Ogata Gekkō

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Ryū Shō Ten (龍昇天, lit. Dragon Rising up to Heaven), A dragon ascends towards the heavens with Mount Fuji in the background in this print from Gekko's Views of Mount Fuji.

Ogata Gekkō (尾形月耕?, 1859-1920) was a Japanese painter and woodblock print artist of the ukiyo-e genre.

Gekkō's work was originally closely based upon that of Kikuchi Yōsai; and he was inspired by Hokusai, creating a series of one hundred prints of Mount Fuji.[1] However, he did develop his own style, with significant stylistic elements from nihonga.

Career[edit]

An incident in the Battle of Weihaiwei during the First Sino-Japanese War. Major General Ōdera at the cliff, 1895 — Woodblock print by Ogata Gekkō, ink and color on paper triptych; 37.9 x 72.8 cm (14 15/16 x 28 11/16 in.) in the collection of the Museum of Fine Arts, Boston.

Gekkō's works were exhibited at a number of exhibitions, both those held domestically by the Ministry of Education and internationally.

Gekko's artwork was presented at the Chicago in 1893, at the Paris in 1900, and at the London in 1910.[1]

War artist[edit]

Gekkō was among the artists whose artwork informed the Japanese populace about the progress of naval and land war known today as the First Sino-Japanese War of 1894-1895.[2] A number of Gekko's war images were published in Seishin Bidan by Yokoyama Ryohachi.

An impression of the Haiyang Island (Kaiyoto) Naval Battle in 1894 was prepared in a large-scale quadruptich format.

Among the widely circulated Sino-Japanese tryptich images of the war which were created by Gekkō include:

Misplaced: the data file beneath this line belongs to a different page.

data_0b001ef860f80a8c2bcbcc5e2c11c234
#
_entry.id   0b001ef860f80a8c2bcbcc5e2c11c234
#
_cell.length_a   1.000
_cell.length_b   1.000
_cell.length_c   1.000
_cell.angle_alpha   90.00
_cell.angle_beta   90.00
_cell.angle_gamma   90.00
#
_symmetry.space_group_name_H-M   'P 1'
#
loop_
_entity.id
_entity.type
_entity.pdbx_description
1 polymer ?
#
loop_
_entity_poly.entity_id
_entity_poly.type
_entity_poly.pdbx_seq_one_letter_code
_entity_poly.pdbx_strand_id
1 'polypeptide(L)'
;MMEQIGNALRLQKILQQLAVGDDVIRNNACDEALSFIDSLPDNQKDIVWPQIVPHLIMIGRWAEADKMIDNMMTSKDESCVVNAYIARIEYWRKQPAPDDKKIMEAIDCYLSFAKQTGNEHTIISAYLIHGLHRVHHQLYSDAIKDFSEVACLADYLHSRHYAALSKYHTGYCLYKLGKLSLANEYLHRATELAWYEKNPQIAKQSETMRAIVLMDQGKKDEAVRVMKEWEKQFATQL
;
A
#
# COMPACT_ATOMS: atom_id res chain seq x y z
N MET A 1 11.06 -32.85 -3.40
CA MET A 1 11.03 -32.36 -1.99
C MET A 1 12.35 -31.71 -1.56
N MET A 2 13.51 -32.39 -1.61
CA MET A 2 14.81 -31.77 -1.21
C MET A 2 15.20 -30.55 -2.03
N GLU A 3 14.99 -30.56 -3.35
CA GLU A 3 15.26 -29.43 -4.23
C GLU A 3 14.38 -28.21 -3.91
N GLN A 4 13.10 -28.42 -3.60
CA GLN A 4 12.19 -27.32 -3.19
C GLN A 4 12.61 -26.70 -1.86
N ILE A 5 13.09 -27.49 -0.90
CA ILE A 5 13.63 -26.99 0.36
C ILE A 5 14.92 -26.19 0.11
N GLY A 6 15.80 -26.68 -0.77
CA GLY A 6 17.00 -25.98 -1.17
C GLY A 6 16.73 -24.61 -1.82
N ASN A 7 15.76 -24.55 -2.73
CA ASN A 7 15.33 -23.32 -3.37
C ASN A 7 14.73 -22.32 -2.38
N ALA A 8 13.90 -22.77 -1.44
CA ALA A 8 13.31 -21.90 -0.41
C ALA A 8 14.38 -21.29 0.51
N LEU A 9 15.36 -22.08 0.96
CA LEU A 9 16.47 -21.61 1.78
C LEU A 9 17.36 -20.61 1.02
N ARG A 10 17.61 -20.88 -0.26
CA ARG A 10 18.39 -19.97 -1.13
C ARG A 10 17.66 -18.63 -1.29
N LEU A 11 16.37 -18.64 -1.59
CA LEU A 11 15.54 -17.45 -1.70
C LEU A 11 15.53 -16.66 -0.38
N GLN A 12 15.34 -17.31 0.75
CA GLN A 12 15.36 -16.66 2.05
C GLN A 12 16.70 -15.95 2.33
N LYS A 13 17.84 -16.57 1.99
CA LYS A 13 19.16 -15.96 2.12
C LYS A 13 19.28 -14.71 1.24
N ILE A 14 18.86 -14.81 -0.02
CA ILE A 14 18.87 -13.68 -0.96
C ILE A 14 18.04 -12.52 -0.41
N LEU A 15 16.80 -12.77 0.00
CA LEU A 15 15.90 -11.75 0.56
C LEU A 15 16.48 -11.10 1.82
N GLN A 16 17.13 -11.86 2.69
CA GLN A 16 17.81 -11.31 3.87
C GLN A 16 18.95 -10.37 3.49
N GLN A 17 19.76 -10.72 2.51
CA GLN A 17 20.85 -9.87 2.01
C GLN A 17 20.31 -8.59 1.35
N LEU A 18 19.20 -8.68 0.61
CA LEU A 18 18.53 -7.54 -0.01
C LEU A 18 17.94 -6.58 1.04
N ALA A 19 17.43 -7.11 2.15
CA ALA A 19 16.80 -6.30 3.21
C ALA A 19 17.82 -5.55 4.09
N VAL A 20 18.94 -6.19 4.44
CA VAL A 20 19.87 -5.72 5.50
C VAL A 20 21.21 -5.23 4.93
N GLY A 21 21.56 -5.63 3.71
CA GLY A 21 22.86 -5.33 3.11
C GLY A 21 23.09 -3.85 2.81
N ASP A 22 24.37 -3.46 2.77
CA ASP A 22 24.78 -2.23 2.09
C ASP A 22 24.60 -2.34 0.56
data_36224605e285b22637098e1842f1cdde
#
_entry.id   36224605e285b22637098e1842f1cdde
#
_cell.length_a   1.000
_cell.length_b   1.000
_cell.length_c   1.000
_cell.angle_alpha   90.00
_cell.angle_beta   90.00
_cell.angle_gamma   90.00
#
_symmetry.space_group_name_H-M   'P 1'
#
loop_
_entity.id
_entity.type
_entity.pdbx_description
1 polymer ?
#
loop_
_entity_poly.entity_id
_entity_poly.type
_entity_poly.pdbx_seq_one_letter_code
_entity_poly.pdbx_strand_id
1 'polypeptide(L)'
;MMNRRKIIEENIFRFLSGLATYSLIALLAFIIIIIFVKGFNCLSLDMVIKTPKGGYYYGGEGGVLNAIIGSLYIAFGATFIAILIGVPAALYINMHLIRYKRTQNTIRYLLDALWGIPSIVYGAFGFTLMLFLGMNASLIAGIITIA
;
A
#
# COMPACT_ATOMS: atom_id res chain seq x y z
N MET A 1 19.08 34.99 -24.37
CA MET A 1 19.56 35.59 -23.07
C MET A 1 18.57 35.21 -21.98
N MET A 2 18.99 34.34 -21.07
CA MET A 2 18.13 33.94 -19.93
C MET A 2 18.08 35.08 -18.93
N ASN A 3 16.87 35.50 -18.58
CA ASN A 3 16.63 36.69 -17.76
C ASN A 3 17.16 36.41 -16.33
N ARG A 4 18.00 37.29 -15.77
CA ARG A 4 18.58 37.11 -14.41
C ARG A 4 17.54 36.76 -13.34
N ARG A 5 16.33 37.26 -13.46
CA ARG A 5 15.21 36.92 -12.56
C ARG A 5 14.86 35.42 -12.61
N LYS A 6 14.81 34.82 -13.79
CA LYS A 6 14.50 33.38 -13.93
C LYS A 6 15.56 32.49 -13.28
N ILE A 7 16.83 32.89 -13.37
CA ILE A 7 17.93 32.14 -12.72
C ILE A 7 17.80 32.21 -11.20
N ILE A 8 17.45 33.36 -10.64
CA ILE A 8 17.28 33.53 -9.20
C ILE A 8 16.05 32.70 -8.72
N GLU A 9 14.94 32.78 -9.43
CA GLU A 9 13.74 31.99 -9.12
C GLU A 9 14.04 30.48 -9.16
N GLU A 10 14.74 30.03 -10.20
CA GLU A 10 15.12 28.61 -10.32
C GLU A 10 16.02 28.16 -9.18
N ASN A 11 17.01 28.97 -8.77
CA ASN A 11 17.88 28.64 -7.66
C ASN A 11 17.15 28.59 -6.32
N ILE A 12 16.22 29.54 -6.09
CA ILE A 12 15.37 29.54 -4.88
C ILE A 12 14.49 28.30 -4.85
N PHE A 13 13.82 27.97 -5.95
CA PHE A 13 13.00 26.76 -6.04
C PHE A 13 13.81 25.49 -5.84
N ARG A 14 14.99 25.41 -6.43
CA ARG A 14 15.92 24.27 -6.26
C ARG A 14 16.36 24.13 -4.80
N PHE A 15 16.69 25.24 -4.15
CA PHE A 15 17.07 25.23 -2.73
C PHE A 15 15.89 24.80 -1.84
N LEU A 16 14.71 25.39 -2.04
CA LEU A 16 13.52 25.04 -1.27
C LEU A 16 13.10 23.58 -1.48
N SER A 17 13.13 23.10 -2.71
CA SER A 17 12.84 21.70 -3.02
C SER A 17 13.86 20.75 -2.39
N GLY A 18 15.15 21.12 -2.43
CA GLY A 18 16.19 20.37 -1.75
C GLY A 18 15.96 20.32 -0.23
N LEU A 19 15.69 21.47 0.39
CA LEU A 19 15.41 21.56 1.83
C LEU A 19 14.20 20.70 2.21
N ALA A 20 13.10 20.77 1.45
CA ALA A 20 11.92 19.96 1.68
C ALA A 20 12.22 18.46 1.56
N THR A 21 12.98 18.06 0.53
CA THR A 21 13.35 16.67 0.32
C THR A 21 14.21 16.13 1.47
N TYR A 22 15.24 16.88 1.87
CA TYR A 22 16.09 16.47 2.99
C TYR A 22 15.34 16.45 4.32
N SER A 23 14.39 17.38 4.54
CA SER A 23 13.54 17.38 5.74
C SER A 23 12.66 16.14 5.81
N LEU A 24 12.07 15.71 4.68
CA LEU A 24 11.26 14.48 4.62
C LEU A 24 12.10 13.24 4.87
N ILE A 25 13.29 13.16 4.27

• Japanese Officers and Soldiers Fight Bravely at Fenghuangcheng[3]
  • The Japanese First Army Advances Toward Mukden[3]
  • The Japanese Navy Victorious Off Takushan[3]
  • Captain Osawa and Six Others From the Warship Yaeyama Close in on Yungcheng Bay[3]
  • Presenting a Portentous Eagle to the Emperor[3]
  • Popular Viewing of the Captured Chinese Warship Chenyuen[3]
  • Japanese and Chinese Dignitaries Accomplish Their Missions in Successfully Concluding a Peace Treaty[3]

Selected works[edit]

Ogata Gekkō's published work is encompassed 46 works in 48 publications in 2 languages and 68 library holdings.[4]

  • 1905 — 夢の三郎 (Yume no Saburō) OCLC 229891974
  • 1898 — 月耕画圃 (Gekko gaho) [1]
  • 1895 — 以呂波引月耕漫画 (Irohabiki Gekkō manga) OCLC 046354614
  • 1885 — 新說小簾の月 (Shinsetsu osu no tsuki) OCLC 033798610

See also[edit]

Notes[edit]

The swordsmith Munechika being aided by a kitsune fox spirit, in a print by Gekkō.
  1. ^ a b Nussbaum, Louis Frédéric et al. (2005). "Ogata Gekkō" in Japan Encyclopedia, p. 737.
  2. ^ Keene, Donald et al. (2001). Japan at the Dawn of the Modern Age: Woodblock Prints from the Meiji Era, 1868-1912, p. 100.
  3. ^ a b c d e f g Philadelphia Museum of Art/Corbis
  4. ^ WorldCat Identities: 尾形月耕 1859-1920; Gekko, Ogata 1859-1920.

References[edit]

External links[edit]